The ECRE Weekly Bulletin provides information about the latest European developments in the areas of asylum and refugee protection.ECRE is a pan-European alliance of 90 NGOs protecting and advancing the rights of refugees, asylum seekers and displaced persons.If you would like to know more about ECRE’s advocacy work, policy positions, press releases and projects, please visit our website at, find us on Facebook or follow us on Twitter.

1 July 2016

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Softex camp in Northern Greece.
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ECRE organises a Seminar on Social Innovation for Refugee Inclusion

How can social innovation and social innovators contribute to the integration of refugees in European societies? In collaboration with the U.S. Mission to the European Union, the Council of Europe and the European Economic and Social Committee, ECRE is organising a seminar on the topic of “Social Innovation for Refugee Inclusion”.

The seminar will take place in Brussels on 12-13 September and speakers will range from refugee groups to civil society organisations, cities, tech companies, start-ups, and private sector representatives.

Integration is and will increasingly be a pressing issue on the EU and national political agendas, as more and more asylum seekers are granted a status and will require proper integration policies and practices. The seminar intends to showcase and discuss the new innovative initiatives which flourished all over Europe to respond to the specific needs of refugees and asylum seekers, triggered by the humanitarian emergencies, first outside and then inside Europe.

Attendance to the event is free of charge, but registration is required and available through this link.


European Council adopts migration compact despite NGOs statement

In light of the European Council meetings on 28-29 June, a large group of NGOs released a statement asking EU leaders to reject the dangerous European Commission Framework Partnership proposal which aims to use aid, trade and other funds as leverage to encourage countries to reduce the number of migrants reaching EU shores. Unfortunately EU leaders decided to adopt the Framework Partnership proposal despite the call from ECRE, Amnesty International, Save the Children, Oxfam and 120 other human rights, humanitarian, medical, migration and development organisations.

The NGOs called on European leaders to exclude any conditionality based on migration control indicators in the allocation of development aid to third countries. “Development aid is a tool to fight poverty and inequality, not to manage migration. Vulnerable populations should not be punished because of concerns that are largely political,” the statement reads.

The adopted proposal contains no safeguards to ensure that human rights, rule of law standards and protection mechanisms when the EU strikes deals with governments it deems useful for stopping migration to Europe. These governments include countries with a poor human rights record, such as Sudan and Eritrea, countries where a large share of refugees flee from. ECRE’s Aspasia Papadopoulou warned that this EU pressure could result in those countries increasing the use of detention or border enforcement. “Partner countries will be well aware that they have their own leverage in the form of would-be migrants and asylum seekers hoping to reach Europe. They’ll negotiate hard to get what they want out it,” Papadopoulou states.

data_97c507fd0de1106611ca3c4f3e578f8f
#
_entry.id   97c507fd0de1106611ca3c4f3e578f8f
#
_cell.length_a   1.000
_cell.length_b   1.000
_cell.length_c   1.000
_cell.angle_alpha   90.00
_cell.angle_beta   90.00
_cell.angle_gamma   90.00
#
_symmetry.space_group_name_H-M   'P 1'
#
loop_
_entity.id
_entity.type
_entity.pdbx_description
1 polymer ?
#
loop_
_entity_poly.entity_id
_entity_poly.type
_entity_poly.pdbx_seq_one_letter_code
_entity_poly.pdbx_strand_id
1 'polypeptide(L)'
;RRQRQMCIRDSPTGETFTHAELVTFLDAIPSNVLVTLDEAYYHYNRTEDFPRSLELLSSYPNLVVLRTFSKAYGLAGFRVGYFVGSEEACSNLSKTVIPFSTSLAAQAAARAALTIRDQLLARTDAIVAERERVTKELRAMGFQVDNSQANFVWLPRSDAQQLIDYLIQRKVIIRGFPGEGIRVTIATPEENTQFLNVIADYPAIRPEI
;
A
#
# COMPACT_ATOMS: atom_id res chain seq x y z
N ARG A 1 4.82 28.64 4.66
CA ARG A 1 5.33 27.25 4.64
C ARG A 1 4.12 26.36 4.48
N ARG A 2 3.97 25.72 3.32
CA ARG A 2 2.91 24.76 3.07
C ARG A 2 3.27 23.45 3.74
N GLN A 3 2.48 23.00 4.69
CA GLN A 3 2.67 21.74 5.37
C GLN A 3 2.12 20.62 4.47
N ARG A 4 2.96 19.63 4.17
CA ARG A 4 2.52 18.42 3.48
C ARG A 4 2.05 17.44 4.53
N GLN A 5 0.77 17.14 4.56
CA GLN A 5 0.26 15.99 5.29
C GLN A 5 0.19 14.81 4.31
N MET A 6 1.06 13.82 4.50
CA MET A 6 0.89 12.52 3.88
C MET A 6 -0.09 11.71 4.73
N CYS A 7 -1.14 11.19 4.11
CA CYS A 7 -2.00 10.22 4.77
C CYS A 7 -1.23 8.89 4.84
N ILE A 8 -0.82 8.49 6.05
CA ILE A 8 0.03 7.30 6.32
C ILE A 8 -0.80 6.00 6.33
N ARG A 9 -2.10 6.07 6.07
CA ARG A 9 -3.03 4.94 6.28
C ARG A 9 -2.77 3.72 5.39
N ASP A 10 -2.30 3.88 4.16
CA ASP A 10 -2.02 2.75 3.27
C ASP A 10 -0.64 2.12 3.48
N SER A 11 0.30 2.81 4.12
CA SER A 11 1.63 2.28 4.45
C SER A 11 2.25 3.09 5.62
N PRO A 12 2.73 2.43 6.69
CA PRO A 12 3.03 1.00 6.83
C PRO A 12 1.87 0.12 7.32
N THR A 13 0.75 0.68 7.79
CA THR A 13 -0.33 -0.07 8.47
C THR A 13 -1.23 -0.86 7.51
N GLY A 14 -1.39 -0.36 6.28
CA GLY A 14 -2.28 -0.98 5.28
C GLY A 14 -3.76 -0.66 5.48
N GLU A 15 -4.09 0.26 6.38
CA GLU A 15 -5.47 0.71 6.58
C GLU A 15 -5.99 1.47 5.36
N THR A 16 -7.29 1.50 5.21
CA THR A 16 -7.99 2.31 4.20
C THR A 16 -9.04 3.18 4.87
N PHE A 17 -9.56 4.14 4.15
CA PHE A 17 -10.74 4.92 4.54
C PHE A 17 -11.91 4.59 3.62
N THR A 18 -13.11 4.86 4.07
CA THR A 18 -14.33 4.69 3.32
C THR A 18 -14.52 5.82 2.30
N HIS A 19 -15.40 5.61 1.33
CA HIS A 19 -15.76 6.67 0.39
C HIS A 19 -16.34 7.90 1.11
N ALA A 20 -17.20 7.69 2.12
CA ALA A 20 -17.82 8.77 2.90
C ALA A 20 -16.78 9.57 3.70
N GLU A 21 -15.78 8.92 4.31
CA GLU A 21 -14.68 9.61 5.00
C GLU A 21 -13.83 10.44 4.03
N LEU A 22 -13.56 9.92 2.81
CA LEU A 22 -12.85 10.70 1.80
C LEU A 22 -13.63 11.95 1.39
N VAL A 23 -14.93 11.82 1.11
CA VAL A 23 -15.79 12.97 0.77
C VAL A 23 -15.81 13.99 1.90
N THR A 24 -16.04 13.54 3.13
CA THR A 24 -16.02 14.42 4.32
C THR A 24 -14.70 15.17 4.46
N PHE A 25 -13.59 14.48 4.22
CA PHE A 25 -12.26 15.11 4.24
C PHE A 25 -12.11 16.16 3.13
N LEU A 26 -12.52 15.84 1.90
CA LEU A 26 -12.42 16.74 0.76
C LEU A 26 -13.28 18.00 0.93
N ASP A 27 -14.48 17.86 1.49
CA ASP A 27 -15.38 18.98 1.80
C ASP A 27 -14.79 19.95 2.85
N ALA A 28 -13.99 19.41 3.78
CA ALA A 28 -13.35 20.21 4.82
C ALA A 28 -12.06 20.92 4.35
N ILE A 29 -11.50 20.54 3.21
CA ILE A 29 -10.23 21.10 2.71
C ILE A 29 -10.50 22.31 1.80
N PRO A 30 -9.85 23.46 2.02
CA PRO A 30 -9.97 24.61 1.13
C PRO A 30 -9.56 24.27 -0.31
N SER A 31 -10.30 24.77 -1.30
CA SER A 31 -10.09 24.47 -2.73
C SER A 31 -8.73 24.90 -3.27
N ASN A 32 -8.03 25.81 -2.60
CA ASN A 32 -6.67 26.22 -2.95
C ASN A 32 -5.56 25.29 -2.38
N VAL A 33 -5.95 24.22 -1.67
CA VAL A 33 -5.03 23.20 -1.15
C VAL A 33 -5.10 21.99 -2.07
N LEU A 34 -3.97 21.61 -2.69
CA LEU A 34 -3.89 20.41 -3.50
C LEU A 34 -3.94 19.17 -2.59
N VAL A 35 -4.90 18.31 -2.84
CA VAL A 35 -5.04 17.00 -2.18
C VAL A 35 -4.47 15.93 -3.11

The European Council justifies its adoption by stating that ‘In the Central Mediterranean, flows of migrants - most of whom are not in need of international protection - remain at the same level as last year and have to be reduced, thus saving lives and breaking the business model of smugglers’, thereby neglecting the real risk of preventing refugees’ access to asylum and avoiding its responsibility. By ignoring the call of the NGOs the European Council also ignores all the evidence that deterrence strategies aimed at stopping migration are ineffective. The EU’s current approach will not only fail to ‘break the business-model’ of smugglers but will increase human suffering as people will be forced into taking more dangerous routes to reach Europe.

For further information:


ECRE members urge UK government to uphold refugees’ rights after EU referendum

After the results of the referendum on the membership of the European Union, where a majority of voters in the United Kingdom decided to leave the EU, many UK ECRE members, including the British Refugee Council, Refugee Action and the Scottish Refugee Council called upon UK leaders to uphold their commitment to refugees’ rights.

“Even ‘out’, Britain must work with European states to share responsibilities in hosting refugees and guaranteeing their humane treatment,” stated the British Refugee Council. “No mainstream politician spoke against Britain being a safe haven for refugees,” reminded Refugee Action.  

“Previous British leaders helped to establish the international laws protecting people fleeing violence and persecution. Unravelling those protections for the world’s most vulnerable would be a travesty,” warned 14 refugee-assisting organisations in a joint letter to The Times.

The Scottish Refugee Council highlighted that the majority of Scottish voters expressed themselves in favour of remaining part of the EU and urged Scotland to “continue to be a beacon for how we treat those in need of protection and safeguard their rights”.

A concerning increase in the number of racist attacks against migrants and citizens with a migrant background living in the UK has been reported after the results of the referendum, and groups on social media are monitoring and reporting violence and verbal harassment as they happen. Amnesty International launched a campaign to combat the rise of hate speech and racial abuse since the referendum results and has issued an urgent call to local authorities to condemn all attacks and ensure that all incidents are properly investigated.